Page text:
C++ Variables

A variable is a name given to a particular area in memory that stores a value, which can later be reused. When creating a variable in C++ it is necessary to specify the type of data to be stored within the variable, for example, whether it is a character, string, integer or floating-point number. The value of a variable can be changed as much as is necessary once it has been created.

When naming variables in C++ it should be noted that the names are case sensitive. Variable names must start with a letter or underscore, but can then be followed by either letters, numbers or underscores and should not exceed 31 characters in length. This limit of 31 characters is to make the variable names portable across different environments. It is actually possible to go up to 255 characters in some circumstances. One further restriction is that a variable name cannot be the same as a reserved word. Reserved words, or keywords, as they are sometimes referred to, are those that have a specific purpose in C++ and therefore cannot be used for anything else.

When declaring a variable, it takes the following format.

variable_type variable_name;

Variable name is the name given to the variable in memory, which can be used to reference it later. Variable type refers to the type of data that can be stored in a variable. The most commonly used data types in C++ are ‘char’, ‘string’, ‘bool’, ‘int’, ‘float’ and ‘double’, where ‘char’ contains a single character, ‘string’ comprises of a string of characters, ‘bool’, short for Boolean, is either ‘true’ or ‘false’, represented by 1 for true and 0 for false, ‘int’ is a whole number, ‘float’ refers to a number that can contain decimal places, such as 1.5, and ‘double’, which is similar to ‘float’ but can contain numbers with greater precision.

Below are examples of variable declarations.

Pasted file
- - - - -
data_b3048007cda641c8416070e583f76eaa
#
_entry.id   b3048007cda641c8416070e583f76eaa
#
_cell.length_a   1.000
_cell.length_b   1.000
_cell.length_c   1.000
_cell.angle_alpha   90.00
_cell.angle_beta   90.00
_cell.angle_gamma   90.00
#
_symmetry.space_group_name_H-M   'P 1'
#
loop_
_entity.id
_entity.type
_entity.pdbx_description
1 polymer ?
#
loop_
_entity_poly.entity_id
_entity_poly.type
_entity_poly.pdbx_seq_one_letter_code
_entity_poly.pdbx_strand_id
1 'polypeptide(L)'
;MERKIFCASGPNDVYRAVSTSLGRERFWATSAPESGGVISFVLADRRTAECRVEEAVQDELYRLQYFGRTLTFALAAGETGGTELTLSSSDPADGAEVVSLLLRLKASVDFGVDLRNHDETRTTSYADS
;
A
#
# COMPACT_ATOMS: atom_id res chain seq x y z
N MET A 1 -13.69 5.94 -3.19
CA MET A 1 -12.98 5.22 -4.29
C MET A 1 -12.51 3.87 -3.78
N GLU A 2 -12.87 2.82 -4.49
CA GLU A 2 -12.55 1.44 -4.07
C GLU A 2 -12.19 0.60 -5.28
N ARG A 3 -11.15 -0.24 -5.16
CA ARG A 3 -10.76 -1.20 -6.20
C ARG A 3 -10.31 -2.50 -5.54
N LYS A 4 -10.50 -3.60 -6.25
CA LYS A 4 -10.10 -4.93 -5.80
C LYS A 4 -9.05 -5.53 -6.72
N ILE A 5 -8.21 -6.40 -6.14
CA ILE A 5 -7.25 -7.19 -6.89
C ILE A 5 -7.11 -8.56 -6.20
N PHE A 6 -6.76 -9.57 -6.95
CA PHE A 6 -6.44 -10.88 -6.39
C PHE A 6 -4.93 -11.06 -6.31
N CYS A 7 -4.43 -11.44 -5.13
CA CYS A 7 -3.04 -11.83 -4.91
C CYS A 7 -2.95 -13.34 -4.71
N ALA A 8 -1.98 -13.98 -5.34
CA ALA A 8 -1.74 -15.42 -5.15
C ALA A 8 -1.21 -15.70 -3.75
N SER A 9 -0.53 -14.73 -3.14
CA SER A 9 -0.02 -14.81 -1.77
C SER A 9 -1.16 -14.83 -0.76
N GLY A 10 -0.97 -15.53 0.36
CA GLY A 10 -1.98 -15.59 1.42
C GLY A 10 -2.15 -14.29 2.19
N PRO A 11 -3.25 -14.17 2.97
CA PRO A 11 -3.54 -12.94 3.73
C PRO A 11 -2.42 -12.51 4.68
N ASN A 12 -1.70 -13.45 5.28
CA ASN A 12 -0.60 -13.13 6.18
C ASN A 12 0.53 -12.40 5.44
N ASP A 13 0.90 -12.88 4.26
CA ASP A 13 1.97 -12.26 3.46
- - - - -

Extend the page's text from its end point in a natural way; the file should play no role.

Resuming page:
char firstInitial;
string fullName;
bool result;
int age;
float price;
double total;

Once a variable has been declared, a value can be assigned to it.

firstInitial = 'F';
fullName = "Fred Bloggs";
result = 1;
age = 30;
price = 12.99f;
total = 12.999999;

One thing to note when initialising character and string variables is the use of quotes. For character variables, single quotes must be used, whereas, with string variables, double quotes are utilised.

Instead of declaring a variable and then assigning a value to it on a separate line, the two operations can be combined, so the above can be re-written as follows.

char firstInitial = 'F';
string fullName = "Fred Bloggs";
bool result = 1;
int age = 30;
float price = 12.99f;
double total = 12.999999;

If more than one variable of the same type needs to be declared and initialised, it is possible to do this in one line of code, with the variables separated by commas.

char firstInitial = 'F', lastInitial = 'B';

There are also two other methods of initialising variables in C++. the first uses constructor initialisation syntax, whilst the second utilises list initialisation syntax. Examples for both can be found below.

// Constructor initialisation syntax.
char firstInitial ('F');
string fullName ("Fred Bloggs");
bool result (1);
int age (30);
float price (12.99f);
double total (12.999999);

// List initialisation syntax.
char firstInitial {'F'};
string fullName {"Fred Bloggs"};
bool result {1};
int age {30};
float price {12.99f};
double total {12.999999};

The examples shown here are just a small number of the types of variables that are available.

Variable Declaration with the 'auto' Keyword

All of the above examples explicitly specify the type of the variable, on the left hand side prior to the name. The 'auto' keyword can be used to implicitly specify the variable type, based on the value being assigned. It is left to the compiler to decide the type for the variable.

Here are the above examples declared using the 'auto' keyword.

auto firstInitial = 'F';
auto fullName = "Fred Bloggs";
auto result = 1;
auto age = 30;
auto price = 12.99f;
auto total = 12.999999;

It should be noted that the 'auto' keyword can only be used when the variable is declared and initialised at the same time and cannot be used in every situation. A good use case is where the type of the value being assigned is not clear. The 'auto' keyword also works with constructor and list initialisation syntax.